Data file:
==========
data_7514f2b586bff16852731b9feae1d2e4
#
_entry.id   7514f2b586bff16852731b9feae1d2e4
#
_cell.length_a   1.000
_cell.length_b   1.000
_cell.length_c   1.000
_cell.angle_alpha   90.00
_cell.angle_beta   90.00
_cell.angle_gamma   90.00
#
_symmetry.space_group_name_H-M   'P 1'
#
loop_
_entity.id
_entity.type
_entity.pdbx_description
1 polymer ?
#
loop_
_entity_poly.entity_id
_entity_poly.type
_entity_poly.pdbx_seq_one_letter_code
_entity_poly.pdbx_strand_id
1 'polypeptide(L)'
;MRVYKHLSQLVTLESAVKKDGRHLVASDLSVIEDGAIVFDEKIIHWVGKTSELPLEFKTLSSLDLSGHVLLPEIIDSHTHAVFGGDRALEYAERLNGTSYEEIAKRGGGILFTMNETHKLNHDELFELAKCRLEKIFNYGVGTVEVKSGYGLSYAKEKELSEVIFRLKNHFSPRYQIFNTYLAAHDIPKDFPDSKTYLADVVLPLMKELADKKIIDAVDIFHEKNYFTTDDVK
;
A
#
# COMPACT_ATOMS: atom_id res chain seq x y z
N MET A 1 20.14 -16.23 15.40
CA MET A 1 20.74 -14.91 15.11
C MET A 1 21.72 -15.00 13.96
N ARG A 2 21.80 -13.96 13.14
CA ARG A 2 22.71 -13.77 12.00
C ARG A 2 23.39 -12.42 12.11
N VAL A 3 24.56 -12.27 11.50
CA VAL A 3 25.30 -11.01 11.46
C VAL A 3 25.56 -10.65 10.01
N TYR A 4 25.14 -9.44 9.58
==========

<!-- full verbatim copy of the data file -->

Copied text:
data_7514f2b586bff16852731b9feae1d2e4
#
_entry.id   7514f2b586bff16852731b9feae1d2e4
#
_cell.length_a   1.000
_cell.length_b   1.000
_cell.length_c   1.000
_cell.angle_alpha   90.00
_cell.angle_beta   90.00
_cell.angle_gamma   90.00
#
_symmetry.space_group_name_H-M   'P 1'
#
loop_
_entity.id
_entity.type
_entity.pdbx_description
1 polymer ?
#
loop_
_entity_poly.entity_id
_entity_poly.type
_entity_poly.pdbx_seq_one_letter_code
_entity_poly.pdbx_strand_id
1 'polypeptide(L)'
;MRVYKHLSQLVTLESAVKKDGRHLVASDLSVIEDGAIVFDEKIIHWVGKTSELPLEFKTLSSLDLSGHVLLPEIIDSHTHAVFGGDRALEYAERLNGTSYEEIAKRGGGILFTMNETHKLNHDELFELAKCRLEKIFNYGVGTVEVKSGYGLSYAKEKELSEVIFRLKNHFSPRYQIFNTYLAAHDIPKDFPDSKTYLADVVLPLMKELADKKIIDAVDIFHEKNYFTTDDVK
;
A
#
# COMPACT_ATOMS: atom_id res chain seq x y z
N MET A 1 20.14 -16.23 15.40
CA MET A 1 20.74 -14.91 15.11
C MET A 1 21.72 -15.00 13.96
N ARG A 2 21.80 -13.96 13.14
CA ARG A 2 22.71 -13.77 12.00
C ARG A 2 23.39 -12.42 12.11
N VAL A 3 24.56 -12.27 11.50
CA VAL A 3 25.30 -11.01 11.46
C VAL A 3 25.56 -10.65 10.01
N TYR A 4 25.14 -9.44 9.58